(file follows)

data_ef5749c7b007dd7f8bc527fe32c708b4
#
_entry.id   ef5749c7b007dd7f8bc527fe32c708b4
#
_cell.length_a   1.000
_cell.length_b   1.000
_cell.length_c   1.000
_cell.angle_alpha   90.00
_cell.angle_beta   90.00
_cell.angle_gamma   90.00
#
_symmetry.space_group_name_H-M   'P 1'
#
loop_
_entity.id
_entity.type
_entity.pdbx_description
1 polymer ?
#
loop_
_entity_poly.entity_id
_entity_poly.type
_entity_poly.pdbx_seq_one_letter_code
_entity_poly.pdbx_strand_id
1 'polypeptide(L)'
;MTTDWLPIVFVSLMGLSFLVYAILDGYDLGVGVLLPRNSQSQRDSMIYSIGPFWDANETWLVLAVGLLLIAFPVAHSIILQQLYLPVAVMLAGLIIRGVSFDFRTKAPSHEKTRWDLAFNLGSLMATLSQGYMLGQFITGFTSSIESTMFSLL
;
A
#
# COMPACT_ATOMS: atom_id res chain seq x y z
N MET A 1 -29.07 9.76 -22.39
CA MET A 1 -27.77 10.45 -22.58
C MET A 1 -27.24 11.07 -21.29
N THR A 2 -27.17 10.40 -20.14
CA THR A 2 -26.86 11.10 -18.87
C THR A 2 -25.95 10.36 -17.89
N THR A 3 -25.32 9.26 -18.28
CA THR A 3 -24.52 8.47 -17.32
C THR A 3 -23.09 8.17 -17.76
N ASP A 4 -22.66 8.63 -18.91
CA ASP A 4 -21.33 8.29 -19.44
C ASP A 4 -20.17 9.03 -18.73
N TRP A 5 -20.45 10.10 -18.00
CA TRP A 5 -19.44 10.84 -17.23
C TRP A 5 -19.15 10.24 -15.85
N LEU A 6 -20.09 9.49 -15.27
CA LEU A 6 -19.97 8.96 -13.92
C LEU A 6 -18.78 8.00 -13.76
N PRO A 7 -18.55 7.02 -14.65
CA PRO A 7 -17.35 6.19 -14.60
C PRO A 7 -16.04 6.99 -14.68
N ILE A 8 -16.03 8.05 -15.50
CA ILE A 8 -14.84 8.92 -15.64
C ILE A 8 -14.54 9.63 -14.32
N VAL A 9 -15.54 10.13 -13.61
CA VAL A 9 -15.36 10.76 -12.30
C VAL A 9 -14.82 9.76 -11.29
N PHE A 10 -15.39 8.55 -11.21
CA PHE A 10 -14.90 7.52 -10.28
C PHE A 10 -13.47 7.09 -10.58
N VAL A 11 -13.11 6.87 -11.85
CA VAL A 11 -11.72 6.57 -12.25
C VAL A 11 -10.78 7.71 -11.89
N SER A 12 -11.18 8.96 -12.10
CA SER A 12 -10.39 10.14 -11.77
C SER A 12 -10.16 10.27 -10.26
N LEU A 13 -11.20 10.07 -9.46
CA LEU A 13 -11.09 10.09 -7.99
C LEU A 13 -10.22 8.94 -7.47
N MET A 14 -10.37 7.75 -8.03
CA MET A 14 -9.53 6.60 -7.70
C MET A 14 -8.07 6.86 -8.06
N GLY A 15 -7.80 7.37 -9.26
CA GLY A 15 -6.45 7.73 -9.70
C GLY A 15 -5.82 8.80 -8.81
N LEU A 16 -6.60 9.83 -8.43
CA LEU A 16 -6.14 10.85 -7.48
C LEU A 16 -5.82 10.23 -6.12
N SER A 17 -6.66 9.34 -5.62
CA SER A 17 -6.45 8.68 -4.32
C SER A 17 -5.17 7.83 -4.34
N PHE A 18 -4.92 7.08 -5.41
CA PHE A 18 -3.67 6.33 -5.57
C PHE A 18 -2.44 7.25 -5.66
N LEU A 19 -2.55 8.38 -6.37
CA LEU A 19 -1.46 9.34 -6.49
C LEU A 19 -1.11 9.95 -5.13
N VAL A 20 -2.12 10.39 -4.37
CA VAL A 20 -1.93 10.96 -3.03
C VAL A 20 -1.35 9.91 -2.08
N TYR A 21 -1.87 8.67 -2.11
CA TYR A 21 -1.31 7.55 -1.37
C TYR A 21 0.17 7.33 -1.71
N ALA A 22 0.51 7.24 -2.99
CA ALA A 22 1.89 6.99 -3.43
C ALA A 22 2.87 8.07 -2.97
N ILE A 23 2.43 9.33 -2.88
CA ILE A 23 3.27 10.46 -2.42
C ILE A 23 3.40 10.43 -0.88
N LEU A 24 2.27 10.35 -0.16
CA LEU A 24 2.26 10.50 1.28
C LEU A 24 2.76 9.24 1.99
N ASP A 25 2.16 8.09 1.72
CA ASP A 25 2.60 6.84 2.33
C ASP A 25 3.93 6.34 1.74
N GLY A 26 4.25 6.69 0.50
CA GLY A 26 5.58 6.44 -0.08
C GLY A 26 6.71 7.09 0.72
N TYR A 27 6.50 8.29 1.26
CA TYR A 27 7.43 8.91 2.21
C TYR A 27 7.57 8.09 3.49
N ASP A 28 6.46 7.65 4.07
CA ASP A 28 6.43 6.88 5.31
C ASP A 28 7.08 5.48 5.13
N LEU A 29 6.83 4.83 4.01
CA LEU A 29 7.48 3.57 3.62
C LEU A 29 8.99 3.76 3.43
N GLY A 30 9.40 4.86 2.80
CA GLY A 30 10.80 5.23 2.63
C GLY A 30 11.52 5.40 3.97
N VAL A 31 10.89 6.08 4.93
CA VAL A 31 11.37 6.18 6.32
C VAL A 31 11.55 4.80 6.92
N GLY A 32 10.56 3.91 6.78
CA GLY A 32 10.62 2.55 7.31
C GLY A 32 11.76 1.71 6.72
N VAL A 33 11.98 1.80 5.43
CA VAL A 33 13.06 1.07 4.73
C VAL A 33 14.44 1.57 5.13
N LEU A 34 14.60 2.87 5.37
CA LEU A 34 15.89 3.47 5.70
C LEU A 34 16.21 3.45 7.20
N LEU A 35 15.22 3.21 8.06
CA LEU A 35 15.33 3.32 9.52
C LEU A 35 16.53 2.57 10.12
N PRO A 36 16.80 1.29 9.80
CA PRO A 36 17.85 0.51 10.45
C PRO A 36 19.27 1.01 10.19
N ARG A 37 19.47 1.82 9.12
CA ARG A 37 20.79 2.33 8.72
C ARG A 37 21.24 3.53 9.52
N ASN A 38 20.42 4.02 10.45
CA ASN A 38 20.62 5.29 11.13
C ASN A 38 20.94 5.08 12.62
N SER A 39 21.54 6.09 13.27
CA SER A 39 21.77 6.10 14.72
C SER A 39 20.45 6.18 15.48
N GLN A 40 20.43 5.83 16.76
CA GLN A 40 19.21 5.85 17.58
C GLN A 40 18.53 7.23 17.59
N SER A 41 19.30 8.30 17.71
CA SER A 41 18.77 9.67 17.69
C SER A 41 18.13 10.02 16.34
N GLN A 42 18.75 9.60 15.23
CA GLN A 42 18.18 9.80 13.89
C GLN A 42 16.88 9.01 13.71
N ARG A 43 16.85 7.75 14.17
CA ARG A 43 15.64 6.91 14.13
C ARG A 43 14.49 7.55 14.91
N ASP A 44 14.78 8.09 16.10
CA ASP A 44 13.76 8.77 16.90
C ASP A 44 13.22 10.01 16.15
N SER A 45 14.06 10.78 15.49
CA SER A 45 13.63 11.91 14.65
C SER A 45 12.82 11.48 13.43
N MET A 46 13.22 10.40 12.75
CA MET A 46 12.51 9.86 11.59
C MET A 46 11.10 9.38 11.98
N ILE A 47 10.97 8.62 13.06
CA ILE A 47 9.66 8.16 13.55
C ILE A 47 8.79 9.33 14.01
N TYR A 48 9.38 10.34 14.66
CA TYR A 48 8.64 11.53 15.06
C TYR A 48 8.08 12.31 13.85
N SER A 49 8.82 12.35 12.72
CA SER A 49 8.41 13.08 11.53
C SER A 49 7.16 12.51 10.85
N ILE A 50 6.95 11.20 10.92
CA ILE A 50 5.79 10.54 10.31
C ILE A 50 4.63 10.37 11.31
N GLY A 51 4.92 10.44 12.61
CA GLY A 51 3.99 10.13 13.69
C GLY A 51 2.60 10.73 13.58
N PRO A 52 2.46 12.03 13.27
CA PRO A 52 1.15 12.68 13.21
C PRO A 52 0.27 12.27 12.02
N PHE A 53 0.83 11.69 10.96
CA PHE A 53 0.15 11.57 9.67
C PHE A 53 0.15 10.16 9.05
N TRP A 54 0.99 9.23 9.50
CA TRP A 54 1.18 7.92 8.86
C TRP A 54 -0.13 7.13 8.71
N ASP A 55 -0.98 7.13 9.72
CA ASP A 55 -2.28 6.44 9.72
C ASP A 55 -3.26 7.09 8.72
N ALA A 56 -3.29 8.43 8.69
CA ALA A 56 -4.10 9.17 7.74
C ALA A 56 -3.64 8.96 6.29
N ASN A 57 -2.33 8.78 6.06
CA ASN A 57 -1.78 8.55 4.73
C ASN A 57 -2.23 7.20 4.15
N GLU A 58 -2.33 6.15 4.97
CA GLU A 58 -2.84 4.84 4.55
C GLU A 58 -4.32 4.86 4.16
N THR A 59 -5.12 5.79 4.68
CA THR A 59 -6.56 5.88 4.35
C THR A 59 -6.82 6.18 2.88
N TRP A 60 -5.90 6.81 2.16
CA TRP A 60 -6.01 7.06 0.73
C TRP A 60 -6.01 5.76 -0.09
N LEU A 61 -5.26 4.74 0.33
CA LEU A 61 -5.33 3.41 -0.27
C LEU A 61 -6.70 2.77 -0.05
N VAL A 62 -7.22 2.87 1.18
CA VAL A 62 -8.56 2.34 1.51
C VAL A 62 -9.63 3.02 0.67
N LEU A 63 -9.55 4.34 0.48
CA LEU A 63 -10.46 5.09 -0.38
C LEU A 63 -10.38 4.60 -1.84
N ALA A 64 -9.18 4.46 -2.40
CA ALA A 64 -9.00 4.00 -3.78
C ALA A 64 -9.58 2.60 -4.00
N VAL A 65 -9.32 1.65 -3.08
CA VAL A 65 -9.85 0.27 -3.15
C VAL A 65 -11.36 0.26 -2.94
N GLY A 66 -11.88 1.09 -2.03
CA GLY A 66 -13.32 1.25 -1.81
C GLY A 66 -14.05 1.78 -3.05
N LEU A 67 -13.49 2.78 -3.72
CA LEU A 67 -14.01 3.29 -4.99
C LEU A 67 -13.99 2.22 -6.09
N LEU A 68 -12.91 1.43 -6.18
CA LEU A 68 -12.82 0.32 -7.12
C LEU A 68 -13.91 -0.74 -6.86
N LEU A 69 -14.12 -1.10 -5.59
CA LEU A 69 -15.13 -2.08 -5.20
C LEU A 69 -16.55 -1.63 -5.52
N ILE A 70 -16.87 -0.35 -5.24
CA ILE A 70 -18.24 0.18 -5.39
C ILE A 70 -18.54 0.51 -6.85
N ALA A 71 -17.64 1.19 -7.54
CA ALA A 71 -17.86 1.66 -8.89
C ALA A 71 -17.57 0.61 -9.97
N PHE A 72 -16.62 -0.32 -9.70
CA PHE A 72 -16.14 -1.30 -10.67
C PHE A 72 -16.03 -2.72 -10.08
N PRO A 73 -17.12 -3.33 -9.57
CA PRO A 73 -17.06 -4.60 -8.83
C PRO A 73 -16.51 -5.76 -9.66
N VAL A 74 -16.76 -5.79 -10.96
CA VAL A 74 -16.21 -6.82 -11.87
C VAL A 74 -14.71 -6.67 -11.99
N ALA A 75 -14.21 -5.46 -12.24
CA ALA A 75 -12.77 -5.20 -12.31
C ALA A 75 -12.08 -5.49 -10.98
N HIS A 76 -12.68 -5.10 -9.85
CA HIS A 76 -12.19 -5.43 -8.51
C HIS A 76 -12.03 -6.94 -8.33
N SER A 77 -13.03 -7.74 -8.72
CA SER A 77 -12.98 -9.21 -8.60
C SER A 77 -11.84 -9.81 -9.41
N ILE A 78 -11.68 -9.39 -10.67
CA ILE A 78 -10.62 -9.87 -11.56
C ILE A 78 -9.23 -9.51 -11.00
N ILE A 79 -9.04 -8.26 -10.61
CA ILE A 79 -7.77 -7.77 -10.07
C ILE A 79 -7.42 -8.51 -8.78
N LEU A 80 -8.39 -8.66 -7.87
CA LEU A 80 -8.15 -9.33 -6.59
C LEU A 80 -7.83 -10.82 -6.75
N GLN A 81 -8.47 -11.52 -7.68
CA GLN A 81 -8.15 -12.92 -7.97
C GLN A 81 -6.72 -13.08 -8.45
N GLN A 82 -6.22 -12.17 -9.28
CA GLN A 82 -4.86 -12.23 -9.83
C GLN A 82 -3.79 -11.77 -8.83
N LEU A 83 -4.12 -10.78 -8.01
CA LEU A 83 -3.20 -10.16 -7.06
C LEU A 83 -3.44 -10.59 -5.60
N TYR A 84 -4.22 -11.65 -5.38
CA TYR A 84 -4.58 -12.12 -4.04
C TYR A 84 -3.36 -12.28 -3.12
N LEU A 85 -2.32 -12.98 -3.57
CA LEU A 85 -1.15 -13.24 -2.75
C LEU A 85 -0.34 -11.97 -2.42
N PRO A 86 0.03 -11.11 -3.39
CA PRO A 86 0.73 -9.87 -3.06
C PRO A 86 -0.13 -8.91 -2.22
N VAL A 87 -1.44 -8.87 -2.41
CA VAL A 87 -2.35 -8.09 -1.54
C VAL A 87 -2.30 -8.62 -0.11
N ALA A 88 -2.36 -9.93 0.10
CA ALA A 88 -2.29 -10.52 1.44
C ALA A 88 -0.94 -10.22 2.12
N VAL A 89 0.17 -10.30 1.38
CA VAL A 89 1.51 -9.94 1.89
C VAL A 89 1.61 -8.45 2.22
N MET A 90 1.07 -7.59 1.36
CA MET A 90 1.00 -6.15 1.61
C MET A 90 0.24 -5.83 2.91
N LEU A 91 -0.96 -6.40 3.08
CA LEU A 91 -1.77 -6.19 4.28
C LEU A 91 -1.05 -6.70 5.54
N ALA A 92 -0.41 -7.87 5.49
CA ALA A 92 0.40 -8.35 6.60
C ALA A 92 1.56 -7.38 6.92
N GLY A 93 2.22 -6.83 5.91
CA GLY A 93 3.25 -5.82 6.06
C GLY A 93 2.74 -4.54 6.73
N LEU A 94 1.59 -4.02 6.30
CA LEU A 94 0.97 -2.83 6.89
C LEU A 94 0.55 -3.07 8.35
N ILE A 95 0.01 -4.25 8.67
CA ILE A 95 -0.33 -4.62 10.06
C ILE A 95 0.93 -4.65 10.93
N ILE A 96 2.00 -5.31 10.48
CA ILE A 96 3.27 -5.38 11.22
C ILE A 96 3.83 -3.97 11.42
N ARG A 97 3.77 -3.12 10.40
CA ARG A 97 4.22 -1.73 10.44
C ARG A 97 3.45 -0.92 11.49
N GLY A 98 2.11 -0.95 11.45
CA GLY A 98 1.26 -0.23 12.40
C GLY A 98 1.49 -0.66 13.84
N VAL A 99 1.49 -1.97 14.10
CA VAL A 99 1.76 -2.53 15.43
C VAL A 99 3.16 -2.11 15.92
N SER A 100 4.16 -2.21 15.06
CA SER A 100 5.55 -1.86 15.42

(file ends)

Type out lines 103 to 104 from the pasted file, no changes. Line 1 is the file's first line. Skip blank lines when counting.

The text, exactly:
N ASP A 25 2.16 8.09 1.72
CA ASP A 25 2.60 6.84 2.33